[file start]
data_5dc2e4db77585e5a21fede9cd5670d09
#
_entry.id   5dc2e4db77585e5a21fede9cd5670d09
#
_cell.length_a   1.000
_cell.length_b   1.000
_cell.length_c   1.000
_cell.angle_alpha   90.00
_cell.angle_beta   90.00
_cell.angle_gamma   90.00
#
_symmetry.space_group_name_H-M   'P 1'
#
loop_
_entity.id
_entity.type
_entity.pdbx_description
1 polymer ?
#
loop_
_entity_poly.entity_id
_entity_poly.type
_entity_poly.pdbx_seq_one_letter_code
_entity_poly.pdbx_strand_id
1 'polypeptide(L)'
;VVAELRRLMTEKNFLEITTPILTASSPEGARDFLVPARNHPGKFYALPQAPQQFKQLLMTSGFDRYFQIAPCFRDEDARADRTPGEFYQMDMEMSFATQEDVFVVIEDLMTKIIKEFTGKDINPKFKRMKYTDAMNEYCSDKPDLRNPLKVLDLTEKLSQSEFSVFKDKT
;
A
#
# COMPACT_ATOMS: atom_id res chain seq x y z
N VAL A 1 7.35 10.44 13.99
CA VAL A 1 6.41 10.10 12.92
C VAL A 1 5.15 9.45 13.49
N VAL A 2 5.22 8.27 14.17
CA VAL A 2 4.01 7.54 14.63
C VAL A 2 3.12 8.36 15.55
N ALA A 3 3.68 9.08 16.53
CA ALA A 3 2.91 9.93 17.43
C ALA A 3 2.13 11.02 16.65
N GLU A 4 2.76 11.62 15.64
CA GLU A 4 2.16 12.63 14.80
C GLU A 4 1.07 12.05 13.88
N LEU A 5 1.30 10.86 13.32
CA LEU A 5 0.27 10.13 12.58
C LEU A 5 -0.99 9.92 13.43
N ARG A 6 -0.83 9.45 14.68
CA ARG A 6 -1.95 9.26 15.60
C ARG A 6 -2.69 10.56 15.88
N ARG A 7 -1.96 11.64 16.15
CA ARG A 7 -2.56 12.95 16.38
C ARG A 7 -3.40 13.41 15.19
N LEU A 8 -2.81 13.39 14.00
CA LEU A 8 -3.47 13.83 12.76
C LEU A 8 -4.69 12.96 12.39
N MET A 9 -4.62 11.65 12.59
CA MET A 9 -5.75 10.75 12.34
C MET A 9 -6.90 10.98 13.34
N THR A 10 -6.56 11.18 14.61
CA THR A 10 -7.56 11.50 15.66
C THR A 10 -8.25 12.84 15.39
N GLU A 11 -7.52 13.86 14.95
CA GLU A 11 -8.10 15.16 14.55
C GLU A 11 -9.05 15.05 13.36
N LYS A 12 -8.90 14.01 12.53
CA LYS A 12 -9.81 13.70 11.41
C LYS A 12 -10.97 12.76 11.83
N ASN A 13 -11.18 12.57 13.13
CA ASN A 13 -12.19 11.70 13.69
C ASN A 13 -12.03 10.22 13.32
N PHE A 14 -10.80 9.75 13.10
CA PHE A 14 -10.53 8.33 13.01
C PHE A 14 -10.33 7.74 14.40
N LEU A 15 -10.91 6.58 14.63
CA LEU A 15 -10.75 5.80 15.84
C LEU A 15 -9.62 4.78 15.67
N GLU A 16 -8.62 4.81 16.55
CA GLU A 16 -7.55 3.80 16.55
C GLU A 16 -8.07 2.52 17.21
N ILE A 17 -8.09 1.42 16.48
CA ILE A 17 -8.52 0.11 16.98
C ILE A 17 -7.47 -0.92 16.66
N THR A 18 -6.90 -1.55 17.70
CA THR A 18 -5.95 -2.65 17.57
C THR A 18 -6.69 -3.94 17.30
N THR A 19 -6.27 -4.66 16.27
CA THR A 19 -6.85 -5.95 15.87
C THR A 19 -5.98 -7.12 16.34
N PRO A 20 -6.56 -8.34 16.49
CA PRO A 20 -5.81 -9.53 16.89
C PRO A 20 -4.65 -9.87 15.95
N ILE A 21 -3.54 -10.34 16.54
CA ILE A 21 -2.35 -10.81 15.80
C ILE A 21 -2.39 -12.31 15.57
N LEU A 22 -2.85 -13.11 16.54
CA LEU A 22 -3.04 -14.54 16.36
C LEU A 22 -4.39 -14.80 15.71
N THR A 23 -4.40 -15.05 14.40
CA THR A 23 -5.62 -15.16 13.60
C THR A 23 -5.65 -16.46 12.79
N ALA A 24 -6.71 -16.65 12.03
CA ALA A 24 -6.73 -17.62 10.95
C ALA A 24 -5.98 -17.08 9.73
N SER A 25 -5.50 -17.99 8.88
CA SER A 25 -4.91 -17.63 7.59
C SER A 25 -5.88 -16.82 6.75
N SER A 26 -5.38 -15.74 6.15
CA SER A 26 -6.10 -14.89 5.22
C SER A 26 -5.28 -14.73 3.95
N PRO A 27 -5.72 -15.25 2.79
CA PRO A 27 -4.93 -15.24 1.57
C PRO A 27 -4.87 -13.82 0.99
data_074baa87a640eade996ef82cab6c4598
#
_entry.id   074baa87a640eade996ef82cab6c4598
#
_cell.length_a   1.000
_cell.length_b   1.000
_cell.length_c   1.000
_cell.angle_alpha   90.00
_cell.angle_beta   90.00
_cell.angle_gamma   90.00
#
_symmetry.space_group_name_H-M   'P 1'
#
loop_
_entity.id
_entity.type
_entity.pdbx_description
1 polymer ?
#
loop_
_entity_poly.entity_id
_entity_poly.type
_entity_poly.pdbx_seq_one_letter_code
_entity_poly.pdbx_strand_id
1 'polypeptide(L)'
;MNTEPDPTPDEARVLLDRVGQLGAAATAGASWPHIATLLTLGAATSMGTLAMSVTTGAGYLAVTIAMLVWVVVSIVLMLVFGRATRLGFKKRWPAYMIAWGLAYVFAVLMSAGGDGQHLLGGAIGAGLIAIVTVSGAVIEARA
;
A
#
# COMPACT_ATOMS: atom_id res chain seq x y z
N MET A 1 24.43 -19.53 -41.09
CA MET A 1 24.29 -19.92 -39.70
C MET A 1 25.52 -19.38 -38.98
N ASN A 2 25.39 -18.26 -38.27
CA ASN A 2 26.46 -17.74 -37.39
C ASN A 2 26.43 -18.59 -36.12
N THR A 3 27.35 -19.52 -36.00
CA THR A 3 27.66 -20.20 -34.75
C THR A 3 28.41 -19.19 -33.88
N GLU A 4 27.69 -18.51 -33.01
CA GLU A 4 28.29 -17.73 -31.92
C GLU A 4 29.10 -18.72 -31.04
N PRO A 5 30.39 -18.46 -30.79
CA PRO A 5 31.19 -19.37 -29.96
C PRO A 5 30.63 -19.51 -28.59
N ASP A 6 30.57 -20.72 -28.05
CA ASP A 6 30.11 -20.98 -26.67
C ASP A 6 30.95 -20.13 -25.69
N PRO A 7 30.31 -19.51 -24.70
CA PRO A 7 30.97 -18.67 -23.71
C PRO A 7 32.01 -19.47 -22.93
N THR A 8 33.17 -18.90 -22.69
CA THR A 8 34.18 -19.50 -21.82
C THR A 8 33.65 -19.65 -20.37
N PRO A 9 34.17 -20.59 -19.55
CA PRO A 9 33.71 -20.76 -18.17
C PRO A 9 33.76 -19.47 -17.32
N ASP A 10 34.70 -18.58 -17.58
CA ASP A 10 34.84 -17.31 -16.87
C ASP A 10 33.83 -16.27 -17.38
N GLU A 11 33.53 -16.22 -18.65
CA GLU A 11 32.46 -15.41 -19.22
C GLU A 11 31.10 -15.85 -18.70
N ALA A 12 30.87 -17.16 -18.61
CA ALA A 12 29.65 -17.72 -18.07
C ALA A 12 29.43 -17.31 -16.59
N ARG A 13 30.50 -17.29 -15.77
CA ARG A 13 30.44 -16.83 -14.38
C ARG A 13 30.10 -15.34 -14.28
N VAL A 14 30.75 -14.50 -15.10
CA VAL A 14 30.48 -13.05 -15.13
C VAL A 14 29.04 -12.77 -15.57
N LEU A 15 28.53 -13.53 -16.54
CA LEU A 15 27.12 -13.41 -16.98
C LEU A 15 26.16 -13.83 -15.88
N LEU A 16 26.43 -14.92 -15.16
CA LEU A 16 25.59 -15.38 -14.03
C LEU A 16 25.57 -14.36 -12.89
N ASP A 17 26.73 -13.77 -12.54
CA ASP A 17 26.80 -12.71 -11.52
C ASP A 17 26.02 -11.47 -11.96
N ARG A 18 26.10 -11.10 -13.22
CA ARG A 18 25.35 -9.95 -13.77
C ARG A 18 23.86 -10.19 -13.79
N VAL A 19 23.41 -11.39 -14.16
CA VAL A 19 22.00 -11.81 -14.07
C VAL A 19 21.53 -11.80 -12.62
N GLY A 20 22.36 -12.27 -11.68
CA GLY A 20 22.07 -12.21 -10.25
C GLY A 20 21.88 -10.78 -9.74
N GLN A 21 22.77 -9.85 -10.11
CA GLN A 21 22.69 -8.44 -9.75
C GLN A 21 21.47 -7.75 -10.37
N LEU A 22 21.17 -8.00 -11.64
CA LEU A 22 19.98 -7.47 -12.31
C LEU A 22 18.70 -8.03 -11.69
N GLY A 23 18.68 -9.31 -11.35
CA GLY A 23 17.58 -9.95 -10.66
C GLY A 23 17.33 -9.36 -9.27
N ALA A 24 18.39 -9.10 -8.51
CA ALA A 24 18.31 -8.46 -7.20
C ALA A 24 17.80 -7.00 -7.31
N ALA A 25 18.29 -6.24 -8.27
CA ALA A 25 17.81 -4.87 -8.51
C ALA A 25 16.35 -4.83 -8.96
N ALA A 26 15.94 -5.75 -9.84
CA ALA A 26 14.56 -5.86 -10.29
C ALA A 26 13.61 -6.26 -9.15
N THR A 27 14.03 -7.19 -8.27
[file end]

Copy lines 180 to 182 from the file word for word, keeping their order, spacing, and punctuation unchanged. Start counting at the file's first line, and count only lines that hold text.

C ARG A 13 30.10 -15.34 -14.28
N VAL A 14 30.75 -14.50 -15.10
CA VAL A 14 30.48 -13.05 -15.13